I am what many in the tech space would refer to as, well, seasoned. I enjoyed a childhood where arcades at the mall were commonplace and “console” games were still very much in a fledgling state. As a matter of fact, my first console was the original Atari 2600 but we didn’t get one of those until the original NES was already on the market. See, I grew up on a small farm and my brother and I spent the majority of our days outside exploring the natural wetland on our property, working the farm or playing baseball. That’s not to say we didn’t enjoy video games but they weren’t a priority until I was well into my teens and later. While many of my friends were upgrading to Super NES consoles, SEGAS and PC games, we were content with a second-hand Nintendo and a rousing game of Duck Hunt.
Later in my life, I got relatively invested in PC gaming but consoles were lost on my. My fond memories of the platform have and always will revolve around that Atari 2600 and our trusty NES. Nowadays, my gaming is restricted mostly to mobile and a little bit of Stadia and honestly, my kids play Google’s streaming service way more than I do. Still, I often revisit older games that stick in my memory if for no other reason that simple nostalgia. PC titles such as Quake, 11th Hour and others will occasionally draw me back to a desktop for a walk down memory lane. Give me a Flash version of Pitfall and I’m content for hours. That’s just me. I guess I’m just old-fashioned.
While I love me some retro games, I’ve never really jumped on the bandwagon of buying a throwback console. There are just too many web-based options out there for me to invest in a pre-loaded game system for just a handful of childhood memories. That said, Atari may be getting my money in the very near future. At CES 2020, Atari teased the upcoming VCS 800 game system and it is so much more than a home for vintage games. We don’t go to Vegas each year with the intention of covering non-Chrome OS hardware and I have to be candid here. The Atari announcement was barely a blip on my radar. It was uninteresting enough to me that I completely overlooked a major feature that will come pre-packed in the retro game console.
Atari PC Mode
Atari’s latest console is built on a skinned version of Debian Linux that’s dubbed, yup, Atari OS. That’s cool. If you can actually do some Linux-y things on it, that will just be an added bonus. However, Atari PC Mode completely slipped passed me. According to the landing page for the VCS 800, you will be able to boot the console to an alternate OS via the USB drive. The spec sheet for the Atari VCS 800 lists compatible operating systems and among them is Chrome OS.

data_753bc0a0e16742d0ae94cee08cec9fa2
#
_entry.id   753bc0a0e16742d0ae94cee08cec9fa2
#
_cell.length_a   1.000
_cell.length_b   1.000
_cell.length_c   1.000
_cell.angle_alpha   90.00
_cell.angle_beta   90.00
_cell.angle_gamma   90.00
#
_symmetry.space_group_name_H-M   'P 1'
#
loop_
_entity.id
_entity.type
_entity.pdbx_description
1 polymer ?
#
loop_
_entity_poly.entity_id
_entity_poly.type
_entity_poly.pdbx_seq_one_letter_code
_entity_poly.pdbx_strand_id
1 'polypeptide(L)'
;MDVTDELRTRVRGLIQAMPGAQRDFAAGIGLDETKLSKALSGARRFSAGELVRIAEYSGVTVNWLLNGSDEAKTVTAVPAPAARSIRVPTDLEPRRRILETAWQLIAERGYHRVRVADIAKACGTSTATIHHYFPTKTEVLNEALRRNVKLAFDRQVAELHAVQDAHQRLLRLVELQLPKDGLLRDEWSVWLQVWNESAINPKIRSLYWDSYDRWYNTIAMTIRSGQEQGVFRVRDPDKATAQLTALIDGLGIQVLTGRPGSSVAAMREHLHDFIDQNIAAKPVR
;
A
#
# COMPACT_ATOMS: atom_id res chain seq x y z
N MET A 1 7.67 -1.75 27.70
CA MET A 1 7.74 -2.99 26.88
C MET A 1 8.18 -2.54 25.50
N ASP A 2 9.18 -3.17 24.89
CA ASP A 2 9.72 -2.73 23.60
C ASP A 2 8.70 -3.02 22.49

Being that Atari OS is Debian-based, I presume most flavors of Linux can be used on the console so long as they can be booted from a live image on a USB stick. Windows can be booted in the same manner but I was intrigued to see Chrome OS on this list. There are various methods with which users can install Chromium OS, the open-source version of Chrome OS, on a PC or even a bootable disk but the Chrome OS brand is reserved for official devices. Perhaps the Atari will in fact allow users to use a images like those provided by ArnoldTheBat but it seems like Atari would list Chromium OS not Chrome OS. It’s odd, for sure but either way, this retro gaming console has gained my undivided attention.
I’ve always been a big fan of Chromeboxes as a suitable desktop solution for the average user and thanks to Stadia’s server-based nature, Chromeboxes can make formidable gaming units for very little cash. A Celeron Chromebox with 8GB of RAM and minimal storage can be used for remote learning, work at home scenarios and entertainment while costing as little at $250. The Atari, however, offers all this and more. The 800 series will feature an AMD Raven Ridge 2 APU with Ryzen graphics. That setup is paired with 8GB of RAM which Atari says you can upgrade and 32GB of storage but that’s expandable via USB and cloud storage. While this won’t stand up to a legit gaming PC or even some consoles, it will offer an ample performance boost over any Chrome OS device that has integrated Intel HD graphics and the entire bundle costs less than $400. That price gets you the more-powerful 800 series, retro joystick and Atari modern controller.
Atari’s new VCS will launch with 100+ classic games embedded in the Atari Vault and users will have access to thousands more titles via a partnership with Antstream Arcade. Personally, this alone makes the console worth the $389 pre-order price tag. Then you throw in the ability to boot your own OS to play games you already own or access services such as Stadia via the cloud and you’ve got yourself a very versatile gaming/desktop machine. If I can get this and actually run a full version of Chrome OS, it’s a no-brainer. I love Chromeboxes but this will be the go-to desktop around my home. I can jump into a game of Pong and turn right around and knock out some Chrome Unboxed work. Win-win. You can learn more about the upcoming Atari VCS 400/800 here. Units are slated to start shipping later this year.